Pasta Primavera is a dish that consists of vegetables, pasta, and sometimes meat. I made it with shrimp one time and it was delicious—added some broccoli, carrots, and sweet red pepper and paired it with a nice Pinot Grigio.
On a (seemingly obviously) unrelated note, Primavera Systems is a brand name of enterprise project portfolio management software. Acquired by Oracle Corporation in 2008, it includes project management, collaboration, and control capabilities and integrates with other enterprise software.
Why would I mention these two very different things in the same article? Because if you’re running a Google Ads campaign concerned with Primavera Software and you aren’t careful, you may find your campaign being matched with people looking for the best Pasta Primavera recipe. Google is normally pretty good with these things, but some strange matches can happen when merchants aren’t careful.
How Keywords Work in Ad Campaigns
Keywords are a little tricky when it comes to shopping feeds. This is mostly because they don’t function in the same way as they do with text ads, which most merchants are more familiar with.
For a traditional text ad, building out a keyword list is a process of listing out search terms that we want to trigger our ad. Google will then use that list and show our ad when a user searches for that specific term—or one that’s deemed to be close enough to what we bid on. For example, if my site sells running shoes, I would bid on phrases like “running shoes,” “tennis shoes,” “nike,” and similar words and phrases. Google will then show my ad when someone searches for those terms I bid on, but may also show my ad when someone searches for “athletic shoes,” a phrase I did not specially bid on, but is pretty close to others that I did. I can also build out my keyword list to include anything I want, which gives a lot of flexibility to how a campaign is built and how my ads are focused.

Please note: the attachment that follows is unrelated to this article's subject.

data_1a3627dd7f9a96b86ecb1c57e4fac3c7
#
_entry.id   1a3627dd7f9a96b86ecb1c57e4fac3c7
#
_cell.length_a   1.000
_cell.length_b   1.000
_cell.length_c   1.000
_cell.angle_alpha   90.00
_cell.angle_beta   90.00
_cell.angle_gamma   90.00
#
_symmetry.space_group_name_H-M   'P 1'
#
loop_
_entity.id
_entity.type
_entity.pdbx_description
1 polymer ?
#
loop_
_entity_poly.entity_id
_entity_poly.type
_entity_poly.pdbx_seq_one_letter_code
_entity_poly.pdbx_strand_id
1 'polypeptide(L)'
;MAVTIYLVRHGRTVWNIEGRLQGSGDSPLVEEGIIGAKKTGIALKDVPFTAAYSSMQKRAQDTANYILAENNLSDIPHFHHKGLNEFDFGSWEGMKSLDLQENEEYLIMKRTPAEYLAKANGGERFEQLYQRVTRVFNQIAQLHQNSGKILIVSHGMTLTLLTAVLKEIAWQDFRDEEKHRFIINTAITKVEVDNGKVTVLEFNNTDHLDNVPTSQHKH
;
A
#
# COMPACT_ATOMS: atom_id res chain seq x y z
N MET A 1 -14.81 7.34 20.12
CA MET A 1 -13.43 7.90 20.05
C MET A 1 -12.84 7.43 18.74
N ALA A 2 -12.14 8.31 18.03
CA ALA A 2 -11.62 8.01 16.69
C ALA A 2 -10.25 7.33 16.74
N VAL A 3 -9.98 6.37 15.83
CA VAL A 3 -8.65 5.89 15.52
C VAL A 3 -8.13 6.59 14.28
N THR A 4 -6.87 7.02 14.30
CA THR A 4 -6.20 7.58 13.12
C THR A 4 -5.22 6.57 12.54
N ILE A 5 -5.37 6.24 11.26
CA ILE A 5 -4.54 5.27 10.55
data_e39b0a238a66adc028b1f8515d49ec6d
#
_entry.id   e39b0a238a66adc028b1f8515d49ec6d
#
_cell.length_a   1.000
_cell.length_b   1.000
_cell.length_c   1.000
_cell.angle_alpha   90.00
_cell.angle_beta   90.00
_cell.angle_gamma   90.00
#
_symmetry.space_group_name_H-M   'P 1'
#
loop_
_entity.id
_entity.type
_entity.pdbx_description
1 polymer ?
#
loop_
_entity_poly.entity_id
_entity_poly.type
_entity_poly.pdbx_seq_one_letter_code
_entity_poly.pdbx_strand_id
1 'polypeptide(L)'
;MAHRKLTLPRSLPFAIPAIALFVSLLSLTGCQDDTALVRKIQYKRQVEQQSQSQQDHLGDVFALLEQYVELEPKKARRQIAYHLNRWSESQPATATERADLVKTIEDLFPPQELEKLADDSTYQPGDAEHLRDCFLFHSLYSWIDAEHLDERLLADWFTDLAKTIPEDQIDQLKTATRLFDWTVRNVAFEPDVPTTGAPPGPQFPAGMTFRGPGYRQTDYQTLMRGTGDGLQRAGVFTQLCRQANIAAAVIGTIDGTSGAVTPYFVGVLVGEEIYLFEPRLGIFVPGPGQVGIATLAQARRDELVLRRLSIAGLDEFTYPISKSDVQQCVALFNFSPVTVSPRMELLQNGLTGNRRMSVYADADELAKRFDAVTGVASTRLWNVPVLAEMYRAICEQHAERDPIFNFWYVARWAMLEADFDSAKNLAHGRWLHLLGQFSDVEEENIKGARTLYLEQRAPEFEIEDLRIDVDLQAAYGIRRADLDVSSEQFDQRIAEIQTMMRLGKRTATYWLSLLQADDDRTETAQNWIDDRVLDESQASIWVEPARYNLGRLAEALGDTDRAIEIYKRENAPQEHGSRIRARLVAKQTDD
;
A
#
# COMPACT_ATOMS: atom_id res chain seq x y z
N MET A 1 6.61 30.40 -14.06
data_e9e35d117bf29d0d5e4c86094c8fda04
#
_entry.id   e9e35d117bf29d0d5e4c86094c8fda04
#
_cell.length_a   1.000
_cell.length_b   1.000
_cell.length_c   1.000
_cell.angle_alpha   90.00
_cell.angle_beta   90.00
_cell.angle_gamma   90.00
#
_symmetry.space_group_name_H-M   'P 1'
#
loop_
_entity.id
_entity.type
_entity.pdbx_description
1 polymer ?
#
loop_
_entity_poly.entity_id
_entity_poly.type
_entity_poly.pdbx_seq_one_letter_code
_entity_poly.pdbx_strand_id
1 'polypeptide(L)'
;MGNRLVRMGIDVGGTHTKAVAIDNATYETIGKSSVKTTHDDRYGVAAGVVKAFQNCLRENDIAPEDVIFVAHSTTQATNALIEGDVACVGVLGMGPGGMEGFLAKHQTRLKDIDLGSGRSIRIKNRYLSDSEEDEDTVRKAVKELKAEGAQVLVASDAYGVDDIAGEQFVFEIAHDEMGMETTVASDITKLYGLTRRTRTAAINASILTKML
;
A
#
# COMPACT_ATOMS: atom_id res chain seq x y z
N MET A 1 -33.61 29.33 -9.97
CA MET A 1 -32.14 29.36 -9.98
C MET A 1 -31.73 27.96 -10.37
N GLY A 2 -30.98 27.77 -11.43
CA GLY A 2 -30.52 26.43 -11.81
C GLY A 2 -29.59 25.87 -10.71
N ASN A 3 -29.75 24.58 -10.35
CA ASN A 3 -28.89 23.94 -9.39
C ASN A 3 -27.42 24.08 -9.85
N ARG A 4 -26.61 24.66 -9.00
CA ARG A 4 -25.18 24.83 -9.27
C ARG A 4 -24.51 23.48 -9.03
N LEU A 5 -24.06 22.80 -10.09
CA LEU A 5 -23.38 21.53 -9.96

For a shopping campaign, however, the process is a bit different. A merchant submits a data file to Google, and then Google crawls individual product pages and indexes information like product names and descriptions, using that information as a keyword list. Instead of adding keywords to tell Google what type of search terms you’d like to have your ad show for, you can make a list of what are called “negative keywords” for your campaign, which works in the inverse by telling Google specific terms with which your products should not be matched.
If Google Ads campaigns are like sculpture, think of text-based PPC ads as clay and shopping feeds as marble. The main difference is with clay we can add pieces together, whereas with marble the sculptor takes his chisel and starts chipping away.
Optimizing product titles and descriptions has been a well-known tactic to increase conversions for quite some time now, but that is just one part of shopping feeds campaign optimization. Merchants should also be checking their search terms and adding negative keywords on a regular basis.
To see the search terms that have been paired to your site, look in the Keywords section in the Google Ads left navigation and select “Search terms” from the dropdown menu. Search terms can be sorted by a number of metrics, but the most important ones to look at are Impressions, Clicks, Click Through Rate (CTR), Cost, Conversions, and Cost/Converted Click. Keep your profit margins in mind when looking at your data. If a particular search term is bringing in a fair number of conversions, look at the cost per converted click field—are you actually losing money from those conversions?
When you have identified an undesirable search term, be sure to add it to your negative keyword list. Check the box next to the search term, and an option will appear to add it as a negative keyword. If you make a mistake, don’t worry—you can add and remove from this list at any time.
Because of the way Google indexes product information, it can be tempting to “set it and forget it,” confident that your high-quality product titles descriptions will see the campaign through. However, a well-cultivated negative keywords list plays just as big a role in helping Google match products to relevant search terms. When the two work together, your campaign is in a much better position to succeed.